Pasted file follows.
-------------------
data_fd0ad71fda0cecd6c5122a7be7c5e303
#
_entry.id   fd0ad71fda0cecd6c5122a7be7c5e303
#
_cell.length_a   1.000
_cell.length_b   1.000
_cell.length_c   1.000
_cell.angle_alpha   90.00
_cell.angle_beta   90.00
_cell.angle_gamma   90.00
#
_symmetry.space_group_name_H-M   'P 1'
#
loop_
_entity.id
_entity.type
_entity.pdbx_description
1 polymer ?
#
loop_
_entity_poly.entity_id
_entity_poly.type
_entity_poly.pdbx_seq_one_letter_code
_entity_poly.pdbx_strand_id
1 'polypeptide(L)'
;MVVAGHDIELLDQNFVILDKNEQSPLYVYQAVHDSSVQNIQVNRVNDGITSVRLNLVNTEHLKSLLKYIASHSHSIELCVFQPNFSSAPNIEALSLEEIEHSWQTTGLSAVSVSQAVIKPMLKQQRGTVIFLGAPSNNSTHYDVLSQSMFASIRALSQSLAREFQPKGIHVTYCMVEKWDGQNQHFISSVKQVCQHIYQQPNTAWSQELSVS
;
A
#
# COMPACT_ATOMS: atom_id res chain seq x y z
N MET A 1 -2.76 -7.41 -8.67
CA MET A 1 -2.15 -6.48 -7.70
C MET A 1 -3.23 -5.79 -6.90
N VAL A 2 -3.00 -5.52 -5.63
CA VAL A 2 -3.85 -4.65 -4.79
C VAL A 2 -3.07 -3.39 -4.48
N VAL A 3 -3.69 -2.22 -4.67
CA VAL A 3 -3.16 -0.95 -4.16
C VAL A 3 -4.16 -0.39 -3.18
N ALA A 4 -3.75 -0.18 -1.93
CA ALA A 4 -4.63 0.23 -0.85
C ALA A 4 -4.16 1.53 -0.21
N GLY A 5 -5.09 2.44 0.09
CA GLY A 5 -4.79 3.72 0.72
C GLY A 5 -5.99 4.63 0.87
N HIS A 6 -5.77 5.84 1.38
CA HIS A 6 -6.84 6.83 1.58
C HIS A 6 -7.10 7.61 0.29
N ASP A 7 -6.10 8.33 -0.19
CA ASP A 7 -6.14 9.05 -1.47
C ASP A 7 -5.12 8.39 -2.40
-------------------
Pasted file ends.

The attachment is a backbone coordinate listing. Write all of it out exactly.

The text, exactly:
data_fd0ad71fda0cecd6c5122a7be7c5e303
#
_entry.id   fd0ad71fda0cecd6c5122a7be7c5e303
#
_cell.length_a   1.000
_cell.length_b   1.000
_cell.length_c   1.000
_cell.angle_alpha   90.00
_cell.angle_beta   90.00
_cell.angle_gamma   90.00
#
_symmetry.space_group_name_H-M   'P 1'
#
loop_
_entity.id
_entity.type
_entity.pdbx_description
1 polymer ?
#
loop_
_entity_poly.entity_id
_entity_poly.type
_entity_poly.pdbx_seq_one_letter_code
_entity_poly.pdbx_strand_id
1 'polypeptide(L)'
;MVVAGHDIELLDQNFVILDKNEQSPLYVYQAVHDSSVQNIQVNRVNDGITSVRLNLVNTEHLKSLLKYIASHSHSIELCVFQPNFSSAPNIEALSLEEIEHSWQTTGLSAVSVSQAVIKPMLKQQRGTVIFLGAPSNNSTHYDVLSQSMFASIRALSQSLAREFQPKGIHVTYCMVEKWDGQNQHFISSVKQVCQHIYQQPNTAWSQELSVS
;
A
#
# COMPACT_ATOMS: atom_id res chain seq x y z
N MET A 1 -2.76 -7.41 -8.67
CA MET A 1 -2.15 -6.48 -7.70
C MET A 1 -3.23 -5.79 -6.90
N VAL A 2 -3.00 -5.52 -5.63
CA VAL A 2 -3.85 -4.65 -4.79
C VAL A 2 -3.07 -3.39 -4.48
N VAL A 3 -3.69 -2.22 -4.67
CA VAL A 3 -3.16 -0.95 -4.16
C VAL A 3 -4.16 -0.39 -3.18
N ALA A 4 -3.75 -0.18 -1.93
CA ALA A 4 -4.63 0.23 -0.85
C ALA A 4 -4.16 1.53 -0.21
N GLY A 5 -5.09 2.44 0.09
CA GLY A 5 -4.79 3.72 0.72
C GLY A 5 -5.99 4.63 0.87
N HIS A 6 -5.77 5.84 1.38
CA HIS A 6 -6.84 6.83 1.58
C HIS A 6 -7.10 7.61 0.29
N ASP A 7 -6.10 8.33 -0.19
CA ASP A 7 -6.14 9.05 -1.47
C ASP A 7 -5.12 8.39 -2.40